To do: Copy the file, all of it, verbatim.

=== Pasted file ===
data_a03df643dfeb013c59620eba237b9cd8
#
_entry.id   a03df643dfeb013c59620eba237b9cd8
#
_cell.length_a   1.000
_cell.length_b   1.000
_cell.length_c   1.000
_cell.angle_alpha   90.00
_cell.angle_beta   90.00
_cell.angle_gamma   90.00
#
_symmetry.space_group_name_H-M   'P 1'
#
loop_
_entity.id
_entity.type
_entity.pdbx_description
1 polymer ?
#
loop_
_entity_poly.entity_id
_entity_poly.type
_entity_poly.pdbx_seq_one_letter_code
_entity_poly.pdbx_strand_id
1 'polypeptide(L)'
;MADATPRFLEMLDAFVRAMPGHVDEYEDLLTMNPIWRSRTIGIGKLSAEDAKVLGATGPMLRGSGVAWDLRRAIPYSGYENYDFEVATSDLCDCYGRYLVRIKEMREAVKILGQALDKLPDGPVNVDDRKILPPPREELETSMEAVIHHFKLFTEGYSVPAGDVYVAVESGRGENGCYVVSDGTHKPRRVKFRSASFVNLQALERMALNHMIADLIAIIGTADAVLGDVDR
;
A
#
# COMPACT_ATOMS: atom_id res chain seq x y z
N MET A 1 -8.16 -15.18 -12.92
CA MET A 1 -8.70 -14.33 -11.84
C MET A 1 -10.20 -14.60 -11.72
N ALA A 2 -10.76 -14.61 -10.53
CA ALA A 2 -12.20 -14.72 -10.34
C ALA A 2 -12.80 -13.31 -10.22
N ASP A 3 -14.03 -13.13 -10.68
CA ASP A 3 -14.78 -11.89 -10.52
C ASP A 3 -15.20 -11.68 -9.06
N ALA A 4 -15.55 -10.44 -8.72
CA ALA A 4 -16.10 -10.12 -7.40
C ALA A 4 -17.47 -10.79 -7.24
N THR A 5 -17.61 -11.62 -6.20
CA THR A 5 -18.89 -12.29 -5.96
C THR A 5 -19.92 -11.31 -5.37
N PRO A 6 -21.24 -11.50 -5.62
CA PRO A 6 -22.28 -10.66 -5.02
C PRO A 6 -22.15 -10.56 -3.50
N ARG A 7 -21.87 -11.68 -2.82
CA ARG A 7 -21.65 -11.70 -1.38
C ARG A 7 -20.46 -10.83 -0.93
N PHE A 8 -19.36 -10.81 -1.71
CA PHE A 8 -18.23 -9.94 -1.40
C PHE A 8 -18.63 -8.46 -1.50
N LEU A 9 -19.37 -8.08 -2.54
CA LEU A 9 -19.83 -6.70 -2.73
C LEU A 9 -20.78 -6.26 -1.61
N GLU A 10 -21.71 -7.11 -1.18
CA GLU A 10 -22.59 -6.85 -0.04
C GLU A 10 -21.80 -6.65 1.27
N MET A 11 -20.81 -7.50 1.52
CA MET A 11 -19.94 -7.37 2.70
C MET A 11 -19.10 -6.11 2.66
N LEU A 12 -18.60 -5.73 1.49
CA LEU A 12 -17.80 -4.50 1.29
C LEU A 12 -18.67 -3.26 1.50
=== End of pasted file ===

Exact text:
data_a03df643dfeb013c59620eba237b9cd8
#
_entry.id   a03df643dfeb013c59620eba237b9cd8
#
_cell.length_a   1.000
_cell.length_b   1.000
_cell.length_c   1.000
_cell.angle_alpha   90.00
_cell.angle_beta   90.00
_cell.angle_gamma   90.00
#
_symmetry.space_group_name_H-M   'P 1'
#
loop_
_entity.id
_entity.type
_entity.pdbx_description
1 polymer ?
#
loop_
_entity_poly.entity_id
_entity_poly.type
_entity_poly.pdbx_seq_one_letter_code
_entity_poly.pdbx_strand_id
1 'polypeptide(L)'
;MADATPRFLEMLDAFVRAMPGHVDEYEDLLTMNPIWRSRTIGIGKLSAEDAKVLGATGPMLRGSGVAWDLRRAIPYSGYENYDFEVATSDLCDCYGRYLVRIKEMREAVKILGQALDKLPDGPVNVDDRKILPPPREELETSMEAVIHHFKLFTEGYSVPAGDVYVAVESGRGENGCYVVSDGTHKPRRVKFRSASFVNLQALERMALNHMIADLIAIIGTADAVLGDVDR
;
A
#
# COMPACT_ATOMS: atom_id res chain seq x y z
N MET A 1 -8.16 -15.18 -12.92
CA MET A 1 -8.70 -14.33 -11.84
C MET A 1 -10.20 -14.60 -11.72
N ALA A 2 -10.76 -14.61 -10.53
CA ALA A 2 -12.20 -14.72 -10.34
C ALA A 2 -12.80 -13.31 -10.22
N ASP A 3 -14.03 -13.13 -10.68
CA ASP A 3 -14.78 -11.89 -10.52
C ASP A 3 -15.20 -11.68 -9.06
N ALA A 4 -15.55 -10.44 -8.72
CA ALA A 4 -16.10 -10.12 -7.40
C ALA A 4 -17.47 -10.79 -7.24
N THR A 5 -17.61 -11.62 -6.20
CA THR A 5 -18.89 -12.29 -5.96
C THR A 5 -19.92 -11.31 -5.37
N PRO A 6 -21.24 -11.50 -5.62
CA PRO A 6 -22.28 -10.66 -5.02
C PRO A 6 -22.15 -10.56 -3.50
N ARG A 7 -21.87 -11.68 -2.82
CA ARG A 7 -21.65 -11.70 -1.38
C ARG A 7 -20.46 -10.83 -0.93
N PHE A 8 -19.36 -10.81 -1.71
CA PHE A 8 -18.23 -9.94 -1.40
C PHE A 8 -18.63 -8.46 -1.50
N LEU A 9 -19.37 -8.08 -2.54
CA LEU A 9 -19.83 -6.70 -2.73
C LEU A 9 -20.78 -6.26 -1.61
N GLU A 10 -21.71 -7.11 -1.18
CA GLU A 10 -22.59 -6.85 -0.04
C GLU A 10 -21.80 -6.65 1.27
N MET A 11 -20.81 -7.50 1.52
CA MET A 11 -19.94 -7.37 2.70
C MET A 11 -19.10 -6.11 2.66
N LEU A 12 -18.60 -5.73 1.49
CA LEU A 12 -17.80 -4.50 1.29
C LEU A 12 -18.67 -3.26 1.50